Does this provide diversification. Well, from what I've seen - although fund managers are saying there is very little correlation (i.e. the markets are independent from the US markets, what I've seen is that the US markets, particularly the future market is a lead to the Indian markets) - so I don't buy that story.

Now, I don't know much about the fund manager per se. But Motilal Oswal (aka Motilal Oswal Asset Management Company) I understand has a good reputation in the market, both in terms of brand and returns for investors.

You need to ask yourself the question - whether this is a good time to invest. Well, in hindsight everything is always clear. We'll have PRE-COVID19 and POST-COVID19 discussions later on. But check the chart below...

From 23 March 2020 bottom, to 9 April 2020 - we've seen the S&P rise by about 29% already!

My personal thought is that the timing is a bit off, for the NFO - yes, the markets may have corrected but will the correction be over when the fund officially trades? Buying into an NFO now, you run that risk that it could go down after you've invested.

From the bottom on 23 March 2020, we've seen a 29% rise already to the date when this NFO offer was launched. So whether we go up from here, or even lower than the 23 March bottom - that will dictate the performance of this fund, and more importantly your returns. This is why SIPs might be a better option, so there's no hurry to invest during the NFO period.

There are 3 types of shapes being discussed for the market recovery. V-shaped recovery, U-shaped recovery and the last which seems to the possible scenario - L-shaped recovery. I believe we'll see an L-shaped recovery in some sectors, while others will experience a U-shaped one.

Keep in mind, that India only contributes just about 3% to the world GDP. The remaining 97% is international, so having an exposure to international companies will pay off in the long term. (It's for this same reason that I still trade in the US).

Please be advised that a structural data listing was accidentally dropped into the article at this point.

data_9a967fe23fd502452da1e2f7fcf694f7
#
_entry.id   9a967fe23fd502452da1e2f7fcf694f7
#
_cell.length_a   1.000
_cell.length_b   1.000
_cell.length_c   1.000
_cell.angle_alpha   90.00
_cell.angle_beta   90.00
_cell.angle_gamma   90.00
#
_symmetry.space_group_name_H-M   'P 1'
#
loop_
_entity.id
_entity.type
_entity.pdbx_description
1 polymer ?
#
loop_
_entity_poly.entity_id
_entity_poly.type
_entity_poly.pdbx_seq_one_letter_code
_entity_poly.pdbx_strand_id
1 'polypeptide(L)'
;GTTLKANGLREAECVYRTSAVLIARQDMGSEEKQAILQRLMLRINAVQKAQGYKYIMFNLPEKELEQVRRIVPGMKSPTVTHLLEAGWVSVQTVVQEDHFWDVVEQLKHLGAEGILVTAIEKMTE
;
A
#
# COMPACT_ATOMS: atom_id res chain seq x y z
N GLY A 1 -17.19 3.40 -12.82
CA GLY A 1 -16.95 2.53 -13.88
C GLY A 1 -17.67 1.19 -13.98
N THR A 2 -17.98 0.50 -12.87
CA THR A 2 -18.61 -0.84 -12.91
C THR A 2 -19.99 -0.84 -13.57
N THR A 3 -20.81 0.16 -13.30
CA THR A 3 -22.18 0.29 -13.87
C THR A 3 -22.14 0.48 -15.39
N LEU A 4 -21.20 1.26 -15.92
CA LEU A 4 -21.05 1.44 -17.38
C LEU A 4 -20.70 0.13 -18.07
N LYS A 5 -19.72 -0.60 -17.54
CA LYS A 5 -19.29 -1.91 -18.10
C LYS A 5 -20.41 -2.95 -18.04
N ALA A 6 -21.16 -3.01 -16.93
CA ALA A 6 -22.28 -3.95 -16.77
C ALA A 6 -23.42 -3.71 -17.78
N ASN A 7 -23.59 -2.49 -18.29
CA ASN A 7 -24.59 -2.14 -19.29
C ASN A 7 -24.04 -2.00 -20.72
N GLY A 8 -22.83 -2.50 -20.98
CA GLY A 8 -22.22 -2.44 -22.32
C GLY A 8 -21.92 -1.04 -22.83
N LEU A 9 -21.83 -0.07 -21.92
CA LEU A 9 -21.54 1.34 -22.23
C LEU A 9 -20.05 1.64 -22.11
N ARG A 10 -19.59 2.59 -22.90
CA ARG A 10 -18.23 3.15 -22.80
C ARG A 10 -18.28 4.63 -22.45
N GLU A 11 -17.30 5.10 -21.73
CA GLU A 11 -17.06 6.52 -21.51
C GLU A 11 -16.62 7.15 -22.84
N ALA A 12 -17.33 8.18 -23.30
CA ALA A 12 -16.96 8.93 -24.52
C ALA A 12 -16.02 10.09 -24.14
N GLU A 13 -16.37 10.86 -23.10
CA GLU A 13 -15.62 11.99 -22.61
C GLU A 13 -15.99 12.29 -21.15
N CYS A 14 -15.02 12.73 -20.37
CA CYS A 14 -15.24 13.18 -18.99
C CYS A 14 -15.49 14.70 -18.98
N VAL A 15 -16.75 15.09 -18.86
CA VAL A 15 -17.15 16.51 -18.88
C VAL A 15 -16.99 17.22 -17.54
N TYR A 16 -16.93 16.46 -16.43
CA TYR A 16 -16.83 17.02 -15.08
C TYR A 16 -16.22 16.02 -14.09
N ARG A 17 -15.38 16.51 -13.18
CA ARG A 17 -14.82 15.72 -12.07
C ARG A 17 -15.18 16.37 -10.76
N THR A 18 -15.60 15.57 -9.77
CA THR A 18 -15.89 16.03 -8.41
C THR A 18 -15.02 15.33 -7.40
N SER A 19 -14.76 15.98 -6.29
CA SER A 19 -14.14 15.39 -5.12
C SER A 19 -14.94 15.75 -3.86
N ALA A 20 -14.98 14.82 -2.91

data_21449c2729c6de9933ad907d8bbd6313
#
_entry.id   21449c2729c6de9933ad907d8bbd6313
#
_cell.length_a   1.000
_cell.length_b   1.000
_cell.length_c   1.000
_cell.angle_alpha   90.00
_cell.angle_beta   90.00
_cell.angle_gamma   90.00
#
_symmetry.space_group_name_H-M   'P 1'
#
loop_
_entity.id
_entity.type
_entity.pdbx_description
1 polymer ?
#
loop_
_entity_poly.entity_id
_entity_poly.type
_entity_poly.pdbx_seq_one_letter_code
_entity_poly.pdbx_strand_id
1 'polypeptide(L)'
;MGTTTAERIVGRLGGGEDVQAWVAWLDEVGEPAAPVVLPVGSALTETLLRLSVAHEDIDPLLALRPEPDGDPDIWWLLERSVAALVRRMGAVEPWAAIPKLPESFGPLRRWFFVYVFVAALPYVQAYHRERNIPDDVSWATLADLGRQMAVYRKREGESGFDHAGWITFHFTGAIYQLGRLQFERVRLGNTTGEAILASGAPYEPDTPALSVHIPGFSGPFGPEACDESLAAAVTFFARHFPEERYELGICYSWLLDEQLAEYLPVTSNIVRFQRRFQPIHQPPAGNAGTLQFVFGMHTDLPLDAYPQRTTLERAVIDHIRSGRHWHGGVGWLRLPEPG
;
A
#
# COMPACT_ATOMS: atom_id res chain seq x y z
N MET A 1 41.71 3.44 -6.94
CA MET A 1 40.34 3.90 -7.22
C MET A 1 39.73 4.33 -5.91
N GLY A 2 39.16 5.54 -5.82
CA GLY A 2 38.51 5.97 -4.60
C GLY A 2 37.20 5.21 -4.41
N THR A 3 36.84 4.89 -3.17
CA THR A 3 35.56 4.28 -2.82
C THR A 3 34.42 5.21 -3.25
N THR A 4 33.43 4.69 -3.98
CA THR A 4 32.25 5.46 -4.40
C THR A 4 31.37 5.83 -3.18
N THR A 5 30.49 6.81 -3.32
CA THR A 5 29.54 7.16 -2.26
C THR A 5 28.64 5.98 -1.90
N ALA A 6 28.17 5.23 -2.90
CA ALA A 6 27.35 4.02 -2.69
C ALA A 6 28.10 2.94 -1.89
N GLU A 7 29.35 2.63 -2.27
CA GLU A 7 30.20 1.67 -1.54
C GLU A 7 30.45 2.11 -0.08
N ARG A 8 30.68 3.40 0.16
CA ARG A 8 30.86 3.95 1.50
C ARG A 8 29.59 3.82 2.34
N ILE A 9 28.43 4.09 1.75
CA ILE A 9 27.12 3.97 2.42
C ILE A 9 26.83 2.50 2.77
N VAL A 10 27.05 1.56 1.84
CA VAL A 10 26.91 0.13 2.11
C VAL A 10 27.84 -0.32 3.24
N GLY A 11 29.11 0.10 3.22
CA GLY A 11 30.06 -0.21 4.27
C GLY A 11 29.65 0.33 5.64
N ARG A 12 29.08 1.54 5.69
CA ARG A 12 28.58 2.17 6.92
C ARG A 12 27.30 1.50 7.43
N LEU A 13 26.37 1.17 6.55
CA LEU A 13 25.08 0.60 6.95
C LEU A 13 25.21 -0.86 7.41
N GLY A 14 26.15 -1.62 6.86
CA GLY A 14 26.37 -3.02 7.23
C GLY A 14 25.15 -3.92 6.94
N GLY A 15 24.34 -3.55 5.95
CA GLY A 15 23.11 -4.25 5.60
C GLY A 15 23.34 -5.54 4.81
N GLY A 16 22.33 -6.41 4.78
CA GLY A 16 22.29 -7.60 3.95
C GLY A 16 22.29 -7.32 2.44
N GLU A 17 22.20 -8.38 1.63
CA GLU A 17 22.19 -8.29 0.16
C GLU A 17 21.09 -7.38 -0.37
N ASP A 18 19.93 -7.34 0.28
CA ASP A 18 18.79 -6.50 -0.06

Now, while buying an index fund is far better than buying an actively managed one - there's also an alternative which many might not know. You can open a brokerage account with either Interactive Brokers or TD Ameritrade, and just buy the ETF - SPY or SPX. This avoids having to pay the 1% every year to a fund manager (which adds up in 10 years). It is a process, but a one time one, and the good thing is you can trade stocks & options as well!

Have I invested? Well, if you're a Jack Bogle or open-ended index fund fan - then the answer is YES - I placed ₹ 1 lakh as a lump sum for the NFO. And will wait till this starts trading on the exchange before deciding to add-on or start an SIP.

My reason for investing is to become a human guinea pig for you. For while I believe this is a good way to get exposure to international companies, I'm not sure this is the best way (see brokerage option above) given the expense ratio and so called taxation benefits.

Plus you can see why I believe buy & hold strategies do not work, especially for mutual funds. Will this be another experiment to write about, time will tell.

I highly recommend Zerodha's Coin platform for buying direct planned funds / Start Here!

If you'd like to see how I'm putting my money where my mouth is and why I prefer to invest directly rather than through mutual funds, please consider signing up as a member.

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To see the update on this investment, check out the following post:

Motilal Oswal S&P 500 Index Fund - Annual Update
Last year (i.e. around 365 days ago) I wrote about how you could invest in theS&P 500 in the US, it was through an NFO mutual fund. And while I don’t likemutual funds, this one has done well. Motilal Oswal S&P 500 Index Fund - Should You Invest?If you’re probablywondering why I left this post t…